Blow to Hungary and Poland as ECJ adviser backs rule-of-law sanction

Development nudges EU closer to being able to cut off flow of funds to wayward states

European Union authorities can cut the flow of funds to states where the flouting of the rule of law puts the financial interests of the union at risk, a senior adviser to the European Court of Justice (ECJ) has said.

ECJ advocate general Manuel Campos Sánchez-Bordona advised on Thursday that the judges should dismiss objections by Hungary and Poland to the new rule-of-law tool, in a blow to Warsaw and Budapest.

The opinion is not binding but is influential, and indicates that the court may well rule to dismiss the two countries’ objections to the new financial oversight measure in a final verdict expected early next year.

“The mechanism in the regulation resembles other financial conditionality and budgetary implementation instruments that exist in various areas of EU law,” a statement from the court read. “The advocate general proposes that the court should dismiss the actions for annulment brought by Hungary and by Poland.”



The development nudges the EU closer to being able to wield the threat of cutting off funds to Poland and Hungary, which have been hit by successive rulings by the ECJ suggesting they have interfered in the independence of their courts.

The rule-of-law mechanism was drawn up amid demands by other EU member states for better control of funds flowing to the two countries, both of whose governments are accused of overseeing democratic backsliding and crackdowns on civil society while increasing their control over the judiciary, allowing corruption and conflicts of interests to run unchecked.

The advocate general rejected arguments by Budapest and Warsaw that the tool has an inadequate legal basis and went against aspects of EU law.

But representatives of the two governments hit back, reiterating their criticisms that EU institutions were overstepping their powers.

"The opinion of the advocate general of the ECJ clearly aims to sanction an extra-treaty conditionality mechanism. It was naive to trust EU institutions that they would be capable of self-restraint," said Sebastian Kaleta, Poland's deputy minister for justice. "This is an assault on the rule of law that they want to defend."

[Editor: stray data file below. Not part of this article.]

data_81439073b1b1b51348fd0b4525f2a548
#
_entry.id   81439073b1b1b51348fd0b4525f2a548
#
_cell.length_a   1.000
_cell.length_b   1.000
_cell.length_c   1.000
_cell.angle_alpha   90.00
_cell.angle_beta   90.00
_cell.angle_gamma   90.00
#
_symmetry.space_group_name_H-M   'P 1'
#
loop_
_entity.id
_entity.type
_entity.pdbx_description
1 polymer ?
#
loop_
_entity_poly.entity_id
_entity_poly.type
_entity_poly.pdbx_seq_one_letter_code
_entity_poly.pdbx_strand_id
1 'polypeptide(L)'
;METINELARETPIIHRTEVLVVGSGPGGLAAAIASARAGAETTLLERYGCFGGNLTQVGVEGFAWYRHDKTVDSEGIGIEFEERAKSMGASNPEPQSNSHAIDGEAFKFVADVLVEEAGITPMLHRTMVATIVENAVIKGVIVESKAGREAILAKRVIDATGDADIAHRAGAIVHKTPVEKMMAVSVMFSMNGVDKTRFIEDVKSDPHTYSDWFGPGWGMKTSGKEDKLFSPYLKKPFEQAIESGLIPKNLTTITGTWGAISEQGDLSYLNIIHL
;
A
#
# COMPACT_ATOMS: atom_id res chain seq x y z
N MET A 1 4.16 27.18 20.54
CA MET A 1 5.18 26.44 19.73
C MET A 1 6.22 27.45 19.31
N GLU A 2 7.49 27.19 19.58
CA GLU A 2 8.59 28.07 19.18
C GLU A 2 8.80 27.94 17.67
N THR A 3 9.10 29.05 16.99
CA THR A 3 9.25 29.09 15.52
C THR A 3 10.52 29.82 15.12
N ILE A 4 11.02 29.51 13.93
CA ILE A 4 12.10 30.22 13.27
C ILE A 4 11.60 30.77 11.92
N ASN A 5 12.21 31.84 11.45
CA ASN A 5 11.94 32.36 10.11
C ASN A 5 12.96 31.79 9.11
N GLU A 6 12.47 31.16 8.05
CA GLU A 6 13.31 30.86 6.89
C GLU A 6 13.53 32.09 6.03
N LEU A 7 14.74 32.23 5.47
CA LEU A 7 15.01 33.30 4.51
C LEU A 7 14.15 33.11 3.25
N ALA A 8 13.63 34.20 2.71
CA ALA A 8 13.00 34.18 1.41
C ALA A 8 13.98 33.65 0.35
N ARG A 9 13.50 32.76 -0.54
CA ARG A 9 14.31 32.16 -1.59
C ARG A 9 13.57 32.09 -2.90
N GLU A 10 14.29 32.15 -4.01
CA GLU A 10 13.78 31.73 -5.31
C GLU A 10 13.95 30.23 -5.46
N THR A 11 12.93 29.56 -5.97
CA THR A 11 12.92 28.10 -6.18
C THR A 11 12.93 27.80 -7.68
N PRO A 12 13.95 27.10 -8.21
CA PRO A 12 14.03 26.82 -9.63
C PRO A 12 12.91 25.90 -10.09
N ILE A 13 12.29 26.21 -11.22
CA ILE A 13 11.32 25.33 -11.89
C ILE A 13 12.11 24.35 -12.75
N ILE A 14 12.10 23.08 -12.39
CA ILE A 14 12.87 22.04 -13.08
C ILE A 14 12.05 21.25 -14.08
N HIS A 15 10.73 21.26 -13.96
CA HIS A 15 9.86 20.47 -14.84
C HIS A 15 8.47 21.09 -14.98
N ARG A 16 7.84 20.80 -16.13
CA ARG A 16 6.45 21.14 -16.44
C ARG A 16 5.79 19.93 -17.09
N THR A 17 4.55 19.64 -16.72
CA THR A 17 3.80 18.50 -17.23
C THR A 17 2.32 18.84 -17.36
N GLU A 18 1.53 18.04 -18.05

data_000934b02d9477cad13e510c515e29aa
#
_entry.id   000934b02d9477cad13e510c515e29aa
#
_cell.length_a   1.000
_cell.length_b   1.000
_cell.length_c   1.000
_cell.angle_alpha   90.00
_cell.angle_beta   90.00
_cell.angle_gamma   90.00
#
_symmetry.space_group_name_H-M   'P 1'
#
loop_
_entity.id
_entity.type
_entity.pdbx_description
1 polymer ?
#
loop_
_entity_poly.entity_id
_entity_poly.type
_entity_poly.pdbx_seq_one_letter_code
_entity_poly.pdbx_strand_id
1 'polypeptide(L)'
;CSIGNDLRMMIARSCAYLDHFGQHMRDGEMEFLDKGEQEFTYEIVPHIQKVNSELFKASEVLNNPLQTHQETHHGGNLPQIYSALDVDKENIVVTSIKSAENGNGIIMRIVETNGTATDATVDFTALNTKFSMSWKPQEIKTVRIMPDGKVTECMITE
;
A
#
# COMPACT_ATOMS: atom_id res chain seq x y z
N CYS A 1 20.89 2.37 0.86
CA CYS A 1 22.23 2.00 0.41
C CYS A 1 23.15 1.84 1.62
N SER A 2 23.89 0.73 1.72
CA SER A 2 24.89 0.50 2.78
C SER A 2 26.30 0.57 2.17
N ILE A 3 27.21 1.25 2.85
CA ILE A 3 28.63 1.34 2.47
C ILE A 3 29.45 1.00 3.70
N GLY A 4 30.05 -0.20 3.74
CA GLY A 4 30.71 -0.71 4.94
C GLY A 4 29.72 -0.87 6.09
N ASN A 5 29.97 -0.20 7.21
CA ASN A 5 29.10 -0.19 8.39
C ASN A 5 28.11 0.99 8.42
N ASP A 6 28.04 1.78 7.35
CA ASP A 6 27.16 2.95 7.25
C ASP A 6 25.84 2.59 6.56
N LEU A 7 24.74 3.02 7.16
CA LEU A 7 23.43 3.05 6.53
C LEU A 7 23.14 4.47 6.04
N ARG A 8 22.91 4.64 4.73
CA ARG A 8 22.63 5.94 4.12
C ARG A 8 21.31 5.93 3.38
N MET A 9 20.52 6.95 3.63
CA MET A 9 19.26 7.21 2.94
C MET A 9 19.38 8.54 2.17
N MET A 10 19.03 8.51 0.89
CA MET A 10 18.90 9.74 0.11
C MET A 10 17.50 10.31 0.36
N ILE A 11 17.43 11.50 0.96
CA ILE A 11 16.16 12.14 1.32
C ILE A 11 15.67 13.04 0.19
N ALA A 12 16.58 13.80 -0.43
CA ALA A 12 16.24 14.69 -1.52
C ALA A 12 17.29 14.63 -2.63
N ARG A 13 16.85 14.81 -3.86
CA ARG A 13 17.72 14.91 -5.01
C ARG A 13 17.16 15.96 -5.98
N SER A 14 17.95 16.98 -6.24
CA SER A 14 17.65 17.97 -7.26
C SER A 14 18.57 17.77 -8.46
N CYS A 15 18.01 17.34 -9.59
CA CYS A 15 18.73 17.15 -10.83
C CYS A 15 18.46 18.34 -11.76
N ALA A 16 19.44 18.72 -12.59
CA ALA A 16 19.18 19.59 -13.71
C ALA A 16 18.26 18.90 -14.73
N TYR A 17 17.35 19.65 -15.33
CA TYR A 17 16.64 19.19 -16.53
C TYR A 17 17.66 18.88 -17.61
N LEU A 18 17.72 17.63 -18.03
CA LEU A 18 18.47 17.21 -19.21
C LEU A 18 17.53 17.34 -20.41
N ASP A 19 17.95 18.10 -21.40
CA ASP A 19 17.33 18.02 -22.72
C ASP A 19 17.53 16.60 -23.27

Zoltán Kovács, the chief spokesperson for the Hungarian government, said: “This is not a verdict, just an opinion. We hope that ECJ will base its judgment solely on legal arguments, it won’t follow the AG’s erroneous arguments.”

Politically sensitive

The development comes at a politically sensitive time, as EU authorities hesitate over a crunch decision on whether to release billions of euro in recovery funds to the two countries.

While some political leaders are cautious that a confrontational approach could backfire by alienating the domestic public in each country, pressure has mounted from the European Parliament and member states including the Netherlands on EU authorities to enforce financial consequences.

Both regimes are accused of using EU funds to entrench their positions, with close family and friends of Hungary’s Viktor Orbán reported to have grown rich by being granted contracts paid with EU funds.

German Green MEP Daniel Freund declared in response to the advocate general's opinion that sanctions should already have been triggered "months ago". "Do not delay it any further," he urged.

Naomi O’Leary

Naomi O’Leary

Naomi O’Leary is Europe Correspondent of The Irish Times